Jefferson Bass, The Bone Yard (2011)

“Jefferson Bass” = Bill Bass & Jon Jefferson. The story is the sixth volume in the American body farm series. I have not read any of the earlier books, but I received this book for free during CrimeFest (probably one of those we won in the pub quiz).

Dr Bill Brockton, forensic anthropologist, meets forensic analyst Angie St Clare when she participates in a course at the Body Farm in Tennessee. She runs off home after a phone call, and the following day she asks him for help. Her sister is dead, presumably suicide, but Angie is certain her husband killed her.

Dr Brockton wants to get away from the quiet season in Tennessee so he obliges her and goes to Florida. Here he is also involved in a case involving the skull of an unidentified child. More skulls are found in Apalachee County, and a horrible case about children who have been abused unfolds.

A good and interesting novel, and despite the theme and the writers´ knowledge about forensics, it is never too graphic for my taste. It is clear that the forensic elements and the theme of the young victims are in focus, however, meaning that they resort to a few coincidences to clear up the main case.

About Dorte Hummelshøj Jakobsen

I am a Danish teacher. In my spare time I read, write and review crime fiction.
This entry was posted in American, Jefferson Bass, review, review 2011. Bookmark the permalink.

14 Responses to Jefferson Bass, The Bone Yard (2011)

  1. kathy d. says:

    Not too graphic for your taste? Brrr…that sends chills down my spine. I head for the hills when I see forensics and gore, and just skip parts of books or don’t read them.
    Individual reading taste is very interesting. I wonder what accounts for it. A friend of mine, a retired ER nurse-practitioner — who I swear could work on a battlefield and not blink — doesn’t mind gore and forensics because she saw so much over decades.
    i could read a slew of books without it and be fine.

  2. Dorte – Thanks for a fine review. It takes a very skilled hand to tell a story like that without resorting to too much gore. That’s why I’m rather particular about the forensics thrillers and mysteries I read. Some aren’t gratuitous; in those, the mystery keeps your interest. But others get really gratuitous. I’m glad this one didn’t cross the line for you.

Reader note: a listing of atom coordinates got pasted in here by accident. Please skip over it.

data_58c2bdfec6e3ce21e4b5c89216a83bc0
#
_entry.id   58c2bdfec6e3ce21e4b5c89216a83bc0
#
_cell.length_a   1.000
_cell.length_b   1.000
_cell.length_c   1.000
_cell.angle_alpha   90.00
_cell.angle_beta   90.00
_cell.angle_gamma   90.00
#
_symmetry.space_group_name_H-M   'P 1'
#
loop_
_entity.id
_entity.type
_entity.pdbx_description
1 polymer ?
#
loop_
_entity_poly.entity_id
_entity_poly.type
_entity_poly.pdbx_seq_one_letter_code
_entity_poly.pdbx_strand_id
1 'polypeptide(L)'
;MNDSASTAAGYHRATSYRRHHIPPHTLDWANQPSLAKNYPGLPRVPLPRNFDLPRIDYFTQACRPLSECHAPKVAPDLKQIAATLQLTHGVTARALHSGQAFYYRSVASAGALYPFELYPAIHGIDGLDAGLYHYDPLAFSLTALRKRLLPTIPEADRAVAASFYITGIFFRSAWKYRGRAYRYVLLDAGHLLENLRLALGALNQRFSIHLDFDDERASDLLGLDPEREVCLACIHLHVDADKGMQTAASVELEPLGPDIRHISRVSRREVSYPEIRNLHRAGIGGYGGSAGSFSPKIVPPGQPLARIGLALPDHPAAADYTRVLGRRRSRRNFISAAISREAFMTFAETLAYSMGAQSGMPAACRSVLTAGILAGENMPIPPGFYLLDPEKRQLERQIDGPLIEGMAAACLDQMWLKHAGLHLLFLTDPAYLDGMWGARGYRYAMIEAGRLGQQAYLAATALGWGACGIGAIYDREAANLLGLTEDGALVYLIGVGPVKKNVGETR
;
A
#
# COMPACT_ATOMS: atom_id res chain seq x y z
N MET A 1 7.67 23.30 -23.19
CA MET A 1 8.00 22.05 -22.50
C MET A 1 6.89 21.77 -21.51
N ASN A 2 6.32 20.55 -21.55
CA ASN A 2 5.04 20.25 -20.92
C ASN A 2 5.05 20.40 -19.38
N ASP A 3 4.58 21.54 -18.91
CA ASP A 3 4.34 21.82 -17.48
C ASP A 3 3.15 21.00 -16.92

3. I think I’m like you. The gore doesn’t bother me so much. In fact, I included scenes of forensics in my novel. Nothing too graphic but I think a lot of mysteries today include it.

  4. Barbara says:

    I haven’t read any of the Body Farm series, but I remember a couple episodes of “Bones” based on Kathy Reich’s novels that were partially set there, and I once saw a documentary on the real Body Farm in Tenn. or someplace. I always find these things fascinating rather than icky, but then I worked in medical offices and hospitals for years.

    I do remember years ago when I worked in a hospital administration office on a temp basis. The director was one of those guys who panics and wants everything done “yesterday.” I was running through the tunnel from the office to the hospital to retrieve a document when I came around a corner and smacked into a gurney with someone on it. I was apologizing when I realized the sheet was pulled over the face and the gurney was sitting outside the door of the morgue. Did I feel foolish!

  5. I tolerate gore sometimes depending on how it’s written. I didn’t mind The Snow Angels by Jim Thompson but I do mind some of the other writers I’ve read.

  6. Kelly says:

    I think I would probably enjoy this series. I still think it reminds me of the Patricia Cornwell books which I liked until they got too heavily into Scarpetta’s personal life.

  7. Dorte H says:

    Good to see my readers can discuss with each other while I am nursing one of my marathon headaches.

    Sorry, Kathy, I should have stressed that the bones of those boys were very old. For me, old and dry bones are not scary.
    And like Barbara, I am rather fascinated by forensics.
    Kelly & Bernadette: this one is probably quieter than any of Cornwells, but still a good book in my opinion.

  8. Belle Wong says:

    I’ve seen this series but haven’t tried it out yet. It’s good to know it’s no problem reading the series out of order!

  9. Dorte H says:

    Belle: I think Dr Brockton being a grandfather makes all the difference – many of the problems about reading out of order comes from all these private affairs in the detectives´ lives, don´t they?

  10. Patti Abbott says:

    Child abuse is my least favorite plot. But in the right hands, I suppose….

  11. Dorte H says:

    Patti: me too. But it is very clear that the writers are as horrified by this kind of crime as you and I.

  12. Beth F says:

    I happen to love books with lots of forensics. I haven’t heard of this one.

  13. Dorte H says:

    Beth: I am sure you´d enjoy the forensic aspects of this one. That is their strongest point.

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